This exhibition brings together two separate but related bodies of work that James Esber has pursued for the past two years. Long interested in appropriating imagery from the media and popular culture, Esber has focused his recent work on our relationship with individuals who live primarily in media space, and in particular on the way that the media both amplifies and distorts those who are in the spotlight.
In the This is not a portrait series, the artist has asked over 130 friends and acquaintances to redraw one of his own drawings of Osama bin Laden. Esber first filtered the photographic “truth” of bin Laden through his own calligraphic drawing process, then passed the result through the skills, beliefs, and temperament of others. Much like a game of “Telephone,” the bin Laden drawing project explores the way that both transmission and repetition change meaning.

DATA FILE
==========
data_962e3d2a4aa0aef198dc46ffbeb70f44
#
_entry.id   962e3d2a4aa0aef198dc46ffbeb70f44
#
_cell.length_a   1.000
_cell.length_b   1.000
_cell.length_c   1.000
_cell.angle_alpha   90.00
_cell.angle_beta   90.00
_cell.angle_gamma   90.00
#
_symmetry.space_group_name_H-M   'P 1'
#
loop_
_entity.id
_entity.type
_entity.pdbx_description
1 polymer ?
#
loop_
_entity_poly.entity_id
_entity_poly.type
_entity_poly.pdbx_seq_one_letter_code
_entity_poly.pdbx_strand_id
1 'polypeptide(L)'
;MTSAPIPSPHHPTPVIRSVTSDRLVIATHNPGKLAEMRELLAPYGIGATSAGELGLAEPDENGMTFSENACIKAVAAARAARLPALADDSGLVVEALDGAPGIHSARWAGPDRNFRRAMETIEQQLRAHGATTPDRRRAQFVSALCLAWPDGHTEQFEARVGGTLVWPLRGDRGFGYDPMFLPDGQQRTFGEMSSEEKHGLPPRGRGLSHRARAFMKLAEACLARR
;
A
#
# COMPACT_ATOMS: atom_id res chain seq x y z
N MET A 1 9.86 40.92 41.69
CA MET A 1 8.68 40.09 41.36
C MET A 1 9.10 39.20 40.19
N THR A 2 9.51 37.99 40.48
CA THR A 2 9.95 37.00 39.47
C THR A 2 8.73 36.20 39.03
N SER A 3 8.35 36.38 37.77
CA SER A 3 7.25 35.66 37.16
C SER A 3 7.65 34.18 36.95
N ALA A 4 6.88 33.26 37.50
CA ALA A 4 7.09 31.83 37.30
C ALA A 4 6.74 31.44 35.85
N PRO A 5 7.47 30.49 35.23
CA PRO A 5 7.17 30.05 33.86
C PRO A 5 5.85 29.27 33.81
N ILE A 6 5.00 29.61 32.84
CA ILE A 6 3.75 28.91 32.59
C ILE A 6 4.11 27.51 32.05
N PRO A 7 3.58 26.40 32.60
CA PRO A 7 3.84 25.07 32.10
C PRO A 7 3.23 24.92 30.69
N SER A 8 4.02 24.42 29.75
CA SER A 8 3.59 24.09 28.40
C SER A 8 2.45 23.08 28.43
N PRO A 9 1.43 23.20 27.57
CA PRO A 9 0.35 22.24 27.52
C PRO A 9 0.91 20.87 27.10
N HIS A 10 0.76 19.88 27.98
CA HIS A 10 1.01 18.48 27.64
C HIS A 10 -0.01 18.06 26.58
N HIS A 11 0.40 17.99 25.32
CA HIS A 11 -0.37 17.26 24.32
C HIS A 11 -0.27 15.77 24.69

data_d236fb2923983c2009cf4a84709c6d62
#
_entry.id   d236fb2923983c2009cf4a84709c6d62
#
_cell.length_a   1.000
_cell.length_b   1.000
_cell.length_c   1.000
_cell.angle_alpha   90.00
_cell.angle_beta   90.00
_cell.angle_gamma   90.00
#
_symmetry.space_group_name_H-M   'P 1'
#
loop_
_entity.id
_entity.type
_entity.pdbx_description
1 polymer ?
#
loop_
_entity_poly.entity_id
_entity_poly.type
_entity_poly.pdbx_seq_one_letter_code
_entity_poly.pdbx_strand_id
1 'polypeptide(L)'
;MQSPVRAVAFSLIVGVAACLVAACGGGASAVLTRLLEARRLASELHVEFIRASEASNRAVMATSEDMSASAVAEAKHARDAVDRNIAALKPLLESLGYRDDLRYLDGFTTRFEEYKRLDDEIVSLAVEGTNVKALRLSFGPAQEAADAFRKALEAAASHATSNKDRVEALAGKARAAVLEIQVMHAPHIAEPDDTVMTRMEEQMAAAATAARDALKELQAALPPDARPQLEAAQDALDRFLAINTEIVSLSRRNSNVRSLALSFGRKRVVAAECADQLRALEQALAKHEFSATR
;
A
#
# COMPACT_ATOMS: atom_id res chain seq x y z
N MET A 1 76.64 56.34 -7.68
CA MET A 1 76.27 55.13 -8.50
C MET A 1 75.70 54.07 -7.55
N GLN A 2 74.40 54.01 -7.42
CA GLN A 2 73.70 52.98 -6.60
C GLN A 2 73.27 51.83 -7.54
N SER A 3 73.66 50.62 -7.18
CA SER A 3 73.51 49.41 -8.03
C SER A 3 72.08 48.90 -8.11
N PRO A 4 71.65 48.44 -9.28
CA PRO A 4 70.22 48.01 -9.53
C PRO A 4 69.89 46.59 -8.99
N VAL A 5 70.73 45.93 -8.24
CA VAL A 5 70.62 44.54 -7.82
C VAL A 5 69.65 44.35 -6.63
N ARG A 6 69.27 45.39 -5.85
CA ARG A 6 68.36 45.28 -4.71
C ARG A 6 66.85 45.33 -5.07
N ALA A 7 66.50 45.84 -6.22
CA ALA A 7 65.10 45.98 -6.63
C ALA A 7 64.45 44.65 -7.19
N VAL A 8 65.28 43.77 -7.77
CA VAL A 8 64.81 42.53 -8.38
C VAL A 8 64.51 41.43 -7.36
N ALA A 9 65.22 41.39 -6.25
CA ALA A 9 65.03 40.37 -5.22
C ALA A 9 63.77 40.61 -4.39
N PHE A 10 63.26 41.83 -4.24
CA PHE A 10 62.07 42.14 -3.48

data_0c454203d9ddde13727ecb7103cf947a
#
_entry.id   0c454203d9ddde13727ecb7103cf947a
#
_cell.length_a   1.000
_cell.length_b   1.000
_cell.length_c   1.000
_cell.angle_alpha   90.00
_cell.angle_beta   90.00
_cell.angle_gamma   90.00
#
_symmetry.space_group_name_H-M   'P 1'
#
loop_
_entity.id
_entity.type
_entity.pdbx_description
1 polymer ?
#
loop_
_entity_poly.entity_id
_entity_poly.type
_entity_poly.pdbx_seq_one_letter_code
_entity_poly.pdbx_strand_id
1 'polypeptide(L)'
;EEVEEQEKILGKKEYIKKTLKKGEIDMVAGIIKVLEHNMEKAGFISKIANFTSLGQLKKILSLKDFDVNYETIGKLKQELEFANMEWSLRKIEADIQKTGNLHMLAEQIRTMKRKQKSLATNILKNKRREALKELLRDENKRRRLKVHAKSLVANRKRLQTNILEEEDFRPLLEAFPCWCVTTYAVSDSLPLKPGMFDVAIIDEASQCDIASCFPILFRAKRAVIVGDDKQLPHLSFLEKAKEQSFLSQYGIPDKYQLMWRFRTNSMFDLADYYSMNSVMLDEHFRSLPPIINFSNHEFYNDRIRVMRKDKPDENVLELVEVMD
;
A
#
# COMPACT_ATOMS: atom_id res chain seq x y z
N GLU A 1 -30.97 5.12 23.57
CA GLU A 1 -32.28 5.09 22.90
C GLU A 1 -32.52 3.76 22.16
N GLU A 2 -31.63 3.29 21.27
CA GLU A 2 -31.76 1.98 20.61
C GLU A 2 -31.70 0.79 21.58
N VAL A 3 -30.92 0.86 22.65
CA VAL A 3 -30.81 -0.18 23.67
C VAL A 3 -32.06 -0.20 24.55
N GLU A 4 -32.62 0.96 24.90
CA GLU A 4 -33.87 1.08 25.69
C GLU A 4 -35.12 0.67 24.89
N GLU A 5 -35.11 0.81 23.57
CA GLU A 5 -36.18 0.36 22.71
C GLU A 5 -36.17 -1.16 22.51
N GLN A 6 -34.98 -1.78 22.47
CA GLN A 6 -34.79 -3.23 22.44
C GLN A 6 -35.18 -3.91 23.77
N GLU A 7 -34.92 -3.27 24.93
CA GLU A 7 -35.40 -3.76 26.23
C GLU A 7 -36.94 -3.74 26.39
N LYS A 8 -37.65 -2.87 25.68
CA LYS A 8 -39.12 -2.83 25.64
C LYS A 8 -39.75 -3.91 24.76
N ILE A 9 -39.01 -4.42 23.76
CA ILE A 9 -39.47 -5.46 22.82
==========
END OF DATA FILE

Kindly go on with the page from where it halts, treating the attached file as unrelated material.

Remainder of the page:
Esber has been using colored Plasticine clay as a painting medium for almost fifteen years, and this exhibition brings together six portrait-based works done in this unusual material. LightblueMichael, Esber’s first celebrity portrait (done in 2006), is joined by five recent portraits depicting individuals whose fame is based in fleeting media obsession, such as “Sully” Sullenberger, the pilot who ditched a passenger plane into the Hudson River
Esber’s portraits exhibit an animated optical quality, where the images alternate in and out of legibility. At one moment we are looking at a series of abstract marks and at the next moment they resolve themselves into a visage. Similarly, the individuals portrayed, whether they are Sully Sullenberger or Osama bin Laden, flicker and flare: both on our screens and in our consciousness. Esber’s work always implicates the viewer by requiring engagement beyond a mere superficial glance.
Richard Klein, Co-Interim Director.